It’s been an interesting journey for the Dark Souls series, which has inspired multiple clones and created a genre due to its impact on gaming. The series that many dearly love and one that’s highly protected by its most loyal of followers. But guess what? Many gamers can’t enjoy this series of ‘master pieces’ and feel it’s impact is blown out of proportion. Guess what? I’m one of them.
Oh boy, here I go pissing off fan boys again!
Now, I can appreciate the influence Dark Souls has had on other games and a few of them I really like. Dead Cells is one of the most impressive Metrovania games I’ve played since Shadow Complex and I have to say that I really like Bloodborne. I know right? I like Bloodborne but not Dark Souls. There are reasons!
I look at difficulty as a means of personal skill and being able to choose it determines player skill. But if the game has one difficulty or is just extremely difficult without natural pacing, does that mean it’s unbalanced? To me, yes it does. What is interesting is hearing from older developers and designers on how they spoke about using difficulty spikes and unbalancing in their games to increase length and play time. So difficulty can be a cheap trick to make games longer? Well it does make sense and for most respects it’s the same here.
Some of the most famous games such as Ghouls and Goblins relied heavily on their infuriating level of difficulty to make the game longer. It’s a developer tactic to con gamers into many hours with a product that if played without the gruelling pace would actually be rather short. Think about it, how long would the Dark Souls games last if the difficulty was lower? Maybe 8 hours or even less? There are people who’ve beaten the game in less than an a couple of hours. The only reason you play for longer is due to the amount of times you’ll potentially repeat stages and bosses over and over.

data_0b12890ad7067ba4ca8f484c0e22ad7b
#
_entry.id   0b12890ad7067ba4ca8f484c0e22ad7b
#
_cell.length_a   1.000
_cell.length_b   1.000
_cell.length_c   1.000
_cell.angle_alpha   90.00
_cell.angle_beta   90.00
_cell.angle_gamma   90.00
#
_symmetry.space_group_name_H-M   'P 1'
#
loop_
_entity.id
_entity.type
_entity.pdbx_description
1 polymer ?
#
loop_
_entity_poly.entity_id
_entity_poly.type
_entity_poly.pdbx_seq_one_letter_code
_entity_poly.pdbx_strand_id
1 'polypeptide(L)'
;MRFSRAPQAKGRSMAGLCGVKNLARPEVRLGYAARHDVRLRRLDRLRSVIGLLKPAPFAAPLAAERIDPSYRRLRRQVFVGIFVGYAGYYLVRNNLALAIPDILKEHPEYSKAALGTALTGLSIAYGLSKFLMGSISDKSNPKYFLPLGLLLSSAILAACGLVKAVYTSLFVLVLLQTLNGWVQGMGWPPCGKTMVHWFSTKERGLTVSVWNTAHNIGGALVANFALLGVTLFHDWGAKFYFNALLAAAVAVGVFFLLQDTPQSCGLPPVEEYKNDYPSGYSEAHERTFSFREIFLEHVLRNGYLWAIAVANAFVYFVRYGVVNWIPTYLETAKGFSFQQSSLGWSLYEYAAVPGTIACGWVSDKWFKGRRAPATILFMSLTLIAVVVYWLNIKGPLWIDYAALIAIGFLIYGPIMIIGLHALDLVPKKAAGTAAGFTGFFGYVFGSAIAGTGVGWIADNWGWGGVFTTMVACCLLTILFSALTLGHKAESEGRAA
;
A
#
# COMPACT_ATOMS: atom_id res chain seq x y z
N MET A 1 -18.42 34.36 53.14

I can enjoy the trial and error format in video games but the main reason it can work effectively is the set up and scale. A game like Dead Cells is so fast and fluent that dying is big deal but you can get back on your feet so quickly. Plus you’ll unlock new gear that’s meaningful to progression and levels change drastically, offering multiple paths to take. Dark Souls is more of a grind where you learn a little more from each encounter by dodging more often or using a fire bomb where needed. It’s a cycle of two steps forward, one step back and no matter what skill you class yourself with, everyone dies a lot. But there’s reasons for this, namely the over powered nature to enemies.